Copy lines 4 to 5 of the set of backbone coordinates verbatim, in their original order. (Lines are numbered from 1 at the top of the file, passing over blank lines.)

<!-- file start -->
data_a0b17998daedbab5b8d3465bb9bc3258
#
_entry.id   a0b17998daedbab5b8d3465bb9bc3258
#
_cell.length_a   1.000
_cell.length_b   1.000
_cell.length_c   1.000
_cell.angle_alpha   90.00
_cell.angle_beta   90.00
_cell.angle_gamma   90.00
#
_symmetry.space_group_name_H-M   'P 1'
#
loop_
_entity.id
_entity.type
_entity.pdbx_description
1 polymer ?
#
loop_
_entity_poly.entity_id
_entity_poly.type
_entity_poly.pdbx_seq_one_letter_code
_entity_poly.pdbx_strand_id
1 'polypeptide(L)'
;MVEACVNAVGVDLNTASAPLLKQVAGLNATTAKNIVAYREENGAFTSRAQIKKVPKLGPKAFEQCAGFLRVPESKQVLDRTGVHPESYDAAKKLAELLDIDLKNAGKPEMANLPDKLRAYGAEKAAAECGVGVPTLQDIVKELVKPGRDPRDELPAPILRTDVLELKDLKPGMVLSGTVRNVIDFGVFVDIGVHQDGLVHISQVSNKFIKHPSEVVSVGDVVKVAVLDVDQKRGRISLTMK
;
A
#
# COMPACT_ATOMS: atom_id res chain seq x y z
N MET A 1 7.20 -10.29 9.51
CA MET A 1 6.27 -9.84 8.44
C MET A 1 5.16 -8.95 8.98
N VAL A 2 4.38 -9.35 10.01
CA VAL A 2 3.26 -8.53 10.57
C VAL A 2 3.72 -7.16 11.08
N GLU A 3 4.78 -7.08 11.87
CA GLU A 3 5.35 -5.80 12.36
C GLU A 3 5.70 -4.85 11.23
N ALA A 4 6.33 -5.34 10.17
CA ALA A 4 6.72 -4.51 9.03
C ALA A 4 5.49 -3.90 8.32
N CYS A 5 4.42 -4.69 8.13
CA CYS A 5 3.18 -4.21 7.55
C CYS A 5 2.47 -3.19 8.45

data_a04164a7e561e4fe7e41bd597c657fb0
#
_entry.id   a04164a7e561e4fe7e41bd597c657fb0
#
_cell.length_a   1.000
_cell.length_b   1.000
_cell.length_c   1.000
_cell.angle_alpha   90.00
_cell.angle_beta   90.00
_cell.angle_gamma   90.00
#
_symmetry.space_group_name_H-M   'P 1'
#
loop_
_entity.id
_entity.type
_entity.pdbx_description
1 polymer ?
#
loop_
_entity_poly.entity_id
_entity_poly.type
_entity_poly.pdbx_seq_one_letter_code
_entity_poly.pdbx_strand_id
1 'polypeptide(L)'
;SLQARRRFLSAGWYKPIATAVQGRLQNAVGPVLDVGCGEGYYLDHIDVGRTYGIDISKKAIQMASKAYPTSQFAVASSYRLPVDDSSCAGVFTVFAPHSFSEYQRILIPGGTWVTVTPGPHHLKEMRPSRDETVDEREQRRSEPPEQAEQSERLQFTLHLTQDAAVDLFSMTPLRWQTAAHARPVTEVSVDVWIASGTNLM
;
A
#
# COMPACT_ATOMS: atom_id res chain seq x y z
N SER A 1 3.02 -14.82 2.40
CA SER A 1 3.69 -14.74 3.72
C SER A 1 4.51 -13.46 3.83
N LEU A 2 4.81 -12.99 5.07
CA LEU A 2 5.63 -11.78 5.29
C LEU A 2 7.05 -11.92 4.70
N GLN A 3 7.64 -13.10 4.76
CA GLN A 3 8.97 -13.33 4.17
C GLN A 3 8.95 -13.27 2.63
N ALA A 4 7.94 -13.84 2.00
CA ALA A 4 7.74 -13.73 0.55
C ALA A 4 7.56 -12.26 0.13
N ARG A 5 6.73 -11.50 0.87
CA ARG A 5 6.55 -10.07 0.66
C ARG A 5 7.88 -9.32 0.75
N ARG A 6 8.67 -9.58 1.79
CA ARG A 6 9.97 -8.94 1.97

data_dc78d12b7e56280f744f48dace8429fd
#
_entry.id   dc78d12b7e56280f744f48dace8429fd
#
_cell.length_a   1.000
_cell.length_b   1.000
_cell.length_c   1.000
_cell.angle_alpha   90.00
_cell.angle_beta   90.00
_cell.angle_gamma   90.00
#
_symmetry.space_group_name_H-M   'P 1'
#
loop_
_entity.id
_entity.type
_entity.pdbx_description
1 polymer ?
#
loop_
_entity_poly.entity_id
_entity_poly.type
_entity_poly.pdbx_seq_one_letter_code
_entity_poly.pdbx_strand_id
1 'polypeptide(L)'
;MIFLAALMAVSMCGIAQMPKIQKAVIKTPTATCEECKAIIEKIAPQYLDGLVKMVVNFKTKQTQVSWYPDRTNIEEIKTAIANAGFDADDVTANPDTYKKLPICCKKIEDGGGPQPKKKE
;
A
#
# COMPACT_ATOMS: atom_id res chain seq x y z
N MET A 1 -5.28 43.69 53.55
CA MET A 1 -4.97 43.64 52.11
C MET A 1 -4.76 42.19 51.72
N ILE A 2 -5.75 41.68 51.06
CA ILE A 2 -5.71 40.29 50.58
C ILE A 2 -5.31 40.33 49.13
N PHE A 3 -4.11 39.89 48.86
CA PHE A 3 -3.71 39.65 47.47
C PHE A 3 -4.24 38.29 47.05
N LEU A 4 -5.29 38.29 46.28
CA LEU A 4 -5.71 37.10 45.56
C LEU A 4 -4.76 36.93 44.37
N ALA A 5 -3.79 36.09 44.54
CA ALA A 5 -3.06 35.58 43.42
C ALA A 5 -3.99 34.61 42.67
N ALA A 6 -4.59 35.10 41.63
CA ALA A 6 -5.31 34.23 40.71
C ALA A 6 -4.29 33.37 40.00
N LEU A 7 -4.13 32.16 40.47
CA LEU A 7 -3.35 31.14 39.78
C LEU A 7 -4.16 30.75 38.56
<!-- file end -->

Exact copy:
#
_cell.length_a   1.000